i think there’s a lot of wisdom in all of those statements. if you look at it from izzy’s point of view, there really are no “bad” people. we are all blank canvasses when we are born and it’s up to our parents, our families, the world, and then when we are old enough ourselves, to paint upon us what it is we will show the world and what it is that will be visible after closer examination. to fit tom’s perspective into that, a lot of what turns people into serial killers or more often just profoundly hurting people is a lack of love – as children, as adolescents, as adults. once we are “grown up” much of what causes us depression, anxiety, and other things that drive us into counseling is due to feelings that we for whatever reason judge ourselves for, don’t want to feel, or are afraid to feel. still, when we are faced with people who seem to present their worst face to the world, who don’t appear to have redeeming qualities once you get past the surface, a part of me really does wonder if in fact you don’t at some point cross over into “bad person” territory. not that we ARE bad people, fundamentally, but that we have gotten to a place where fear, anger, hatred, insecurity, self doubt, abuse (both received and given), a need for control have turned us into the absolute worst possible versions of ourselves.

i think a lot of people, certainly the people i surround myself with and call my family/friends strive to be the best possible versions of ourselves that we can be. that doesn’t mean we always do the right thing, that doesn’t mean we don’t make poor decisions, it doesn’t mean we aren’t going to take some anger out on someone that doesn’t deserve it, it just means that we recognize that we are evolving intricate organisms and we have made the conscious effort to be better. whatever better means to us: less angry, less controlling, less self-destructive, less codependent, less prone to worry, less passive aggressive, less clingy, less whatever it is that we have identified as something we need to work on. yet it really seems like my loved ones are the minority. granted, i am highly biased and i’m the first one to admit that 🙂 but anyone who’s ever been cut off in traffic by an asshole on a cell phone, who passes you going 90 in a 55 only to get off at the upcoming exit has to wonder – are some people just toxic?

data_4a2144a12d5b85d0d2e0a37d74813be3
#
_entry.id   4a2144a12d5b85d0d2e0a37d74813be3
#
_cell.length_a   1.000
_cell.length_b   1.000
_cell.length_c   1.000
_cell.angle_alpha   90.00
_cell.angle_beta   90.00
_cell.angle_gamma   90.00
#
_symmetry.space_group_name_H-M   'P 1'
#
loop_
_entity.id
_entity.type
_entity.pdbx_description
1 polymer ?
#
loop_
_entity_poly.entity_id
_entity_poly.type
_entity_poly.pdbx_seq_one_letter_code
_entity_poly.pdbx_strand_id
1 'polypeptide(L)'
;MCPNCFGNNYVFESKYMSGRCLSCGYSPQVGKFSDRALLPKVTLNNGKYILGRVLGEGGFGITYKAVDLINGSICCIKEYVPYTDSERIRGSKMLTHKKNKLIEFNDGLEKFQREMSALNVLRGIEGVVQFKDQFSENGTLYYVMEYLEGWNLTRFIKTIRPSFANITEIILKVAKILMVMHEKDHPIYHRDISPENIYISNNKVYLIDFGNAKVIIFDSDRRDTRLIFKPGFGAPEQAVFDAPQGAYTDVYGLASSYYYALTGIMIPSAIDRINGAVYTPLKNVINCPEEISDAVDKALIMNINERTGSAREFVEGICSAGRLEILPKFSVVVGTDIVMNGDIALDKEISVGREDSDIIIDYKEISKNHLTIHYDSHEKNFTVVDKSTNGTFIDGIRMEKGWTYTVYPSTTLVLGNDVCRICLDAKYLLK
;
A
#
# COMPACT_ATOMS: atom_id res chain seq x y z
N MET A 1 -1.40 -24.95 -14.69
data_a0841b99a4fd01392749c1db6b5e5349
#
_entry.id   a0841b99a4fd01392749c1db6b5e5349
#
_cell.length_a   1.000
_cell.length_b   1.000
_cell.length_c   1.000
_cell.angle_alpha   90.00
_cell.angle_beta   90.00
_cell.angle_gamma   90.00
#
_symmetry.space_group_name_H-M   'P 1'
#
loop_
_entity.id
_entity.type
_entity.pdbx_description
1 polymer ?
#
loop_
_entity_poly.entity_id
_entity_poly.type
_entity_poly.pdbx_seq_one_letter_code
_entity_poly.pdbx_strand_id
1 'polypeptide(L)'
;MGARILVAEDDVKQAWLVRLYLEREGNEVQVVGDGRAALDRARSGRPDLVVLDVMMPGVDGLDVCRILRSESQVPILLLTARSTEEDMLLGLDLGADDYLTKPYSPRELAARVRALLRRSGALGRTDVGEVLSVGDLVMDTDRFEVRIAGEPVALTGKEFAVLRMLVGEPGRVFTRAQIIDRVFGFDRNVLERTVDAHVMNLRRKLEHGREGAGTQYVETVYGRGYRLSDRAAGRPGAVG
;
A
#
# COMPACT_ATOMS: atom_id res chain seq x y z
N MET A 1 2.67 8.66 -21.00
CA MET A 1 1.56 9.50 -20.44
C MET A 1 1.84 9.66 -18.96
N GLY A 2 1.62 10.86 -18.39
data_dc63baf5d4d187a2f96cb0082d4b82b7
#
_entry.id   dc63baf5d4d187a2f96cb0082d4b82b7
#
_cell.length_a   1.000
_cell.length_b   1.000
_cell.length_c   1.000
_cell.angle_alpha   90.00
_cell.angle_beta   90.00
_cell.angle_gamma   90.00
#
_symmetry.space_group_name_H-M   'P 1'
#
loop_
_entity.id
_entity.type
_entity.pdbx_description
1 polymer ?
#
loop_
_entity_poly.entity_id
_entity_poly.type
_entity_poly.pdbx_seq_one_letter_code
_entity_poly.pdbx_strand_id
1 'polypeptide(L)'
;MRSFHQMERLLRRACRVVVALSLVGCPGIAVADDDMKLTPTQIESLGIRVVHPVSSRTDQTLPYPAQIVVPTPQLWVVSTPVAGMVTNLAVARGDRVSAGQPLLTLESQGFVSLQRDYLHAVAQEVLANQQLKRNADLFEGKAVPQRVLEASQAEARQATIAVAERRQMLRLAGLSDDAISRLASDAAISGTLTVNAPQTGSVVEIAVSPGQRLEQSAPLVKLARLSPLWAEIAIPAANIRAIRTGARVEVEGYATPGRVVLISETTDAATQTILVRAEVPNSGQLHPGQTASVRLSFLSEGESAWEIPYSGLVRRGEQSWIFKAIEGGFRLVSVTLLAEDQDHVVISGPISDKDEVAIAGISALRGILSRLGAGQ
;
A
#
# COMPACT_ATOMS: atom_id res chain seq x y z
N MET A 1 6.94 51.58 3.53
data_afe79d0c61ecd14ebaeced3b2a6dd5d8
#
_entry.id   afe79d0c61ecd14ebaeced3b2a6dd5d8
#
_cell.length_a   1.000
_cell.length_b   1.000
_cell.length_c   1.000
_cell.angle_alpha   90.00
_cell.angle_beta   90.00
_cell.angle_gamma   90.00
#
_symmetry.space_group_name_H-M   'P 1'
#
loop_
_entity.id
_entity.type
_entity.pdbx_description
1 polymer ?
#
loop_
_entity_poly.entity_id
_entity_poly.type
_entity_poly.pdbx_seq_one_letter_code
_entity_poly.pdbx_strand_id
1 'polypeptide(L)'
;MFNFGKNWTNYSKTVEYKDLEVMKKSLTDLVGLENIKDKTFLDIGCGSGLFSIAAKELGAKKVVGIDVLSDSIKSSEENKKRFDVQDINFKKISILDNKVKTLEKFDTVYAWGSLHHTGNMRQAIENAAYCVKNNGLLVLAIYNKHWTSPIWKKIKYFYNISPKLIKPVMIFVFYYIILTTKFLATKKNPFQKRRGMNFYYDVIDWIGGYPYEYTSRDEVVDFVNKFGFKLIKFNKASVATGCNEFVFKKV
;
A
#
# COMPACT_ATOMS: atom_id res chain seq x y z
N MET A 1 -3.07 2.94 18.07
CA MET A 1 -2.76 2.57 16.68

of course, we all have bad days. we’ve all probably been that asshole on the cell phone or the equivalent from time to time. no matter how hard we try, none of us are going to be perfect but i really wonder sometimes if those of us who are actually trying to be better people aren’t the clear minority. i have many examples but i am going to only share a few. the first story is from this morning. a sweet, very cute young woman (who had to be older but appeared to be about 16 years old at most!) waited on my friend and me in a waffle house. she seemed quite nice, but perhaps a bit slow as my friend pointed out. as we reminded her that we had ordered orange juice, and later that we were each supposed to have bacon, and asked for coffee refills, i wondered how many people had already yelled at this young woman who seemed to us to be genuinely sweet and kind, albeit forgetful. i wondered how many people were going to yell at her in the near future, or leave her a bad tip or none at all.

i’m also reminded of an experience an ex of mine had that she told me about. one day she was at barnes and noble and decided to get coffee from the cafe there. she was in line behind a man who seemed to have a vendetta against “fancy” coffee and everyone who drinks it. from even before the woman behind the counter asked “may i help you?” this guy was clearly angry about something. i’m sure it had absolutely nothing to do with frappuccinos and the people that make or drink them, but that’s where he was going to direct his anger.
“i want a coffee,” the guy told the barista in an irate tone, “just a plain old coffee. do you even have that?”
“yes sir, we have regular drip coffee.” she told the man politely.
“that’s what i want. just plain old REGULAR coffee.” the man said sarcastically, “a large one.”
at that point, the barista let the man know that they did not have enough drip coffee left to give him a large cup, but she would be happy to give him what they had and then to give him a hot, fresh large cup of coffee in several minutes when the new pot had brewed.
the man waited until she brought him the half-full cup of coffee before he threw it on her and started screaming.

i’ve often pondered on whether anything makes that type of behavior ok. let’s say the guy has anger problems to begin with, and that morning he had been served with divorce papers saying his wife was divorcing him and wanted sole custody of their children – does even anything that extreme justify throwing hot coffee on a barista? even one that was rude, which the woman had not been in the slightest? what if his father had just died? what if he had just found out he was HIV+? what if his daughter had been raped? what if his brother had been hit by a drunk driver and just woke up from a coma to find that he would have to spend the rest of his life in a wheelchair? i go over and over possibilities in my head, but i can’t think of a single thing that makes it even slightly excusable to assault a barista. especially when the cynic in me tells me that nothing so extreme had likely happened to that guy – he’s just an asshole who has probably kept doing things like that until for whatever reason he couldn’t get away with it any longer.